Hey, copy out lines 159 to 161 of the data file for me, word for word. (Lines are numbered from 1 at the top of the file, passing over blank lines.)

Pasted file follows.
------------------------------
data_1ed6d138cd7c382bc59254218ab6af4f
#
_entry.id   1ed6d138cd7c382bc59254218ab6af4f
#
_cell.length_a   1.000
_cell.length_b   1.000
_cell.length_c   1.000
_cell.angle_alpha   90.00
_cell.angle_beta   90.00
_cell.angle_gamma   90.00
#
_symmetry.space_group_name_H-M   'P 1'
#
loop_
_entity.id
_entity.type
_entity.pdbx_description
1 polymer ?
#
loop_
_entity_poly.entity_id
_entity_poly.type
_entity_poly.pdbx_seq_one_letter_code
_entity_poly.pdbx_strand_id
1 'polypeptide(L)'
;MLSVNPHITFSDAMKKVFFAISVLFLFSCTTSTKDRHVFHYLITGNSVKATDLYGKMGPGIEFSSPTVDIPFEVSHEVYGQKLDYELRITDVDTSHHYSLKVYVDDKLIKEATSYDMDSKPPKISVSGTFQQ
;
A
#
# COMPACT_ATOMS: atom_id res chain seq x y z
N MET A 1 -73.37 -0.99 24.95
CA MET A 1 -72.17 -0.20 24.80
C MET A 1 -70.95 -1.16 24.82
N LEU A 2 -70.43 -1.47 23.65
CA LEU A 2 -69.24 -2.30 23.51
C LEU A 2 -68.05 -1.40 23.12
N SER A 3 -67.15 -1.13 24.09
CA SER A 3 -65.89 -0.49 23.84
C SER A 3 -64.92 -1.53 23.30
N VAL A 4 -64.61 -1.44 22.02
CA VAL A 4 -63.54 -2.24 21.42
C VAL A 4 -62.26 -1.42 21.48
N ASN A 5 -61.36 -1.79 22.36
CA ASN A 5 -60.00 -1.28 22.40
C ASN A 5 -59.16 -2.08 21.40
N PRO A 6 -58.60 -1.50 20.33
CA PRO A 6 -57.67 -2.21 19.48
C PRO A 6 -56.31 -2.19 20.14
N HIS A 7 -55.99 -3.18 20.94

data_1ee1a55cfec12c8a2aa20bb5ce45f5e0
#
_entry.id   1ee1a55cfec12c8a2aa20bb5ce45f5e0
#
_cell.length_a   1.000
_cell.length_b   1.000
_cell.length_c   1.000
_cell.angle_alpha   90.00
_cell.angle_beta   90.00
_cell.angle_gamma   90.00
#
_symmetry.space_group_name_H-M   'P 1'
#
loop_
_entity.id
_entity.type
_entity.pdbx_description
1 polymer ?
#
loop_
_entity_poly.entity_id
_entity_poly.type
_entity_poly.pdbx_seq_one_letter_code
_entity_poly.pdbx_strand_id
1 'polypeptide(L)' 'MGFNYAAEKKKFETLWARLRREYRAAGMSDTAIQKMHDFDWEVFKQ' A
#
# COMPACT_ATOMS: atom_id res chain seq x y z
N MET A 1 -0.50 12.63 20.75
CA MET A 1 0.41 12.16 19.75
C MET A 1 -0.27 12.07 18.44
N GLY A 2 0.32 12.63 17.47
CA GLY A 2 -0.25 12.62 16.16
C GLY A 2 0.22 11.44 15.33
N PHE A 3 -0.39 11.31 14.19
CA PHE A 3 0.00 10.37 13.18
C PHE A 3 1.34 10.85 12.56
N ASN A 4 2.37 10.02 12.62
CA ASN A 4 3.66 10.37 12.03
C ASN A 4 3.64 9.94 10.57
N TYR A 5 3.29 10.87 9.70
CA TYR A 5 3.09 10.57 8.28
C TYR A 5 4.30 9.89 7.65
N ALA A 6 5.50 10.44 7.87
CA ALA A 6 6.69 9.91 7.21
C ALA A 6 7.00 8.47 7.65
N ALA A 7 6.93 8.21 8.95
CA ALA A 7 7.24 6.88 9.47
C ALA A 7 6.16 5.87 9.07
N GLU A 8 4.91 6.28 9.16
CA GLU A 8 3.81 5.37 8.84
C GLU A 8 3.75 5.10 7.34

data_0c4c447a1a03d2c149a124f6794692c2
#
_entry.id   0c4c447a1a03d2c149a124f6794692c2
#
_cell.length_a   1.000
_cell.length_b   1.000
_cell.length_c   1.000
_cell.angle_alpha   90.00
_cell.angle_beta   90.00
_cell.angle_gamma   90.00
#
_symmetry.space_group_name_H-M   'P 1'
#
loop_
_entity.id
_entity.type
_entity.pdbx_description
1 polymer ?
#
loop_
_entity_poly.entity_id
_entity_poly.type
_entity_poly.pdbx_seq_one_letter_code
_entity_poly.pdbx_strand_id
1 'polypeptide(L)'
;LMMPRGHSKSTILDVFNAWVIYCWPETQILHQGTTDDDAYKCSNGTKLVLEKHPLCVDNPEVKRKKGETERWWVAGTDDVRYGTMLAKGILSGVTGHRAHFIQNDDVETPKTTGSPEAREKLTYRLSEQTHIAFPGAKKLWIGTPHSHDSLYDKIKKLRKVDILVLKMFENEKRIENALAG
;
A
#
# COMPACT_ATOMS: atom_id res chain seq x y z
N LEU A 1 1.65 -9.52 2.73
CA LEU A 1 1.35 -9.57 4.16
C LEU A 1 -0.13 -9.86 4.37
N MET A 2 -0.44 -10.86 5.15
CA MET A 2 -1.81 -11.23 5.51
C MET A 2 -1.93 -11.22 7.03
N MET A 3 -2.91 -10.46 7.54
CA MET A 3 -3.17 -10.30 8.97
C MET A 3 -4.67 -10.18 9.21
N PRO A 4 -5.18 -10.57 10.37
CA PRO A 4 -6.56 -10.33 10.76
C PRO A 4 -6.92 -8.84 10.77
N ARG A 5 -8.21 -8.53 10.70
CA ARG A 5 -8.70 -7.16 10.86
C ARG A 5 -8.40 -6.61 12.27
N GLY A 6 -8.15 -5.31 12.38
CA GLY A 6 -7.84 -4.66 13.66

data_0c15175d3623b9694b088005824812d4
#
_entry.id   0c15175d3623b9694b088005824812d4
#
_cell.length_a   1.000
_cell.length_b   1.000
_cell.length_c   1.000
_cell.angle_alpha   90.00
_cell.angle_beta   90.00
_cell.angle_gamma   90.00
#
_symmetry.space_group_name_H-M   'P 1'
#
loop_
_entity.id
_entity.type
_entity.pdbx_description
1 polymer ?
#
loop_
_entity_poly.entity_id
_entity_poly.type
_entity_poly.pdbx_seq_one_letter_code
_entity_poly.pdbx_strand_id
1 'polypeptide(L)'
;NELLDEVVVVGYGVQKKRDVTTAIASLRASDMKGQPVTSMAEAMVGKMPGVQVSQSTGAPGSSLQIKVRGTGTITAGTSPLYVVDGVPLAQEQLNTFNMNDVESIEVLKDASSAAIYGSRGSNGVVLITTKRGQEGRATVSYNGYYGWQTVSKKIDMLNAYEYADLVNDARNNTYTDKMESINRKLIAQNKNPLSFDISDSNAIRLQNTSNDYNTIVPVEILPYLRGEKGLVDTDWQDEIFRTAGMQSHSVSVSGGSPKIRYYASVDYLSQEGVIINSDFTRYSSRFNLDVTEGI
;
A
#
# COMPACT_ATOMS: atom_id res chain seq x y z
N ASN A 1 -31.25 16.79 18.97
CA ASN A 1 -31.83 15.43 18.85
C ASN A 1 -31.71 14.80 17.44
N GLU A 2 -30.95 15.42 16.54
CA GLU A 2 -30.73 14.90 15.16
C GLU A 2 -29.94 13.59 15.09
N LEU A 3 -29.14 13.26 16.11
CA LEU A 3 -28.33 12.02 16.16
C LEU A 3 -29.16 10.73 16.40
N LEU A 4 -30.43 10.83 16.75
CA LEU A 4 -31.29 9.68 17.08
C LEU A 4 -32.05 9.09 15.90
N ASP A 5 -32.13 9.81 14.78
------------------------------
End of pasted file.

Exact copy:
_symmetry.space_group_name_H-M   'P 1'
#
loop_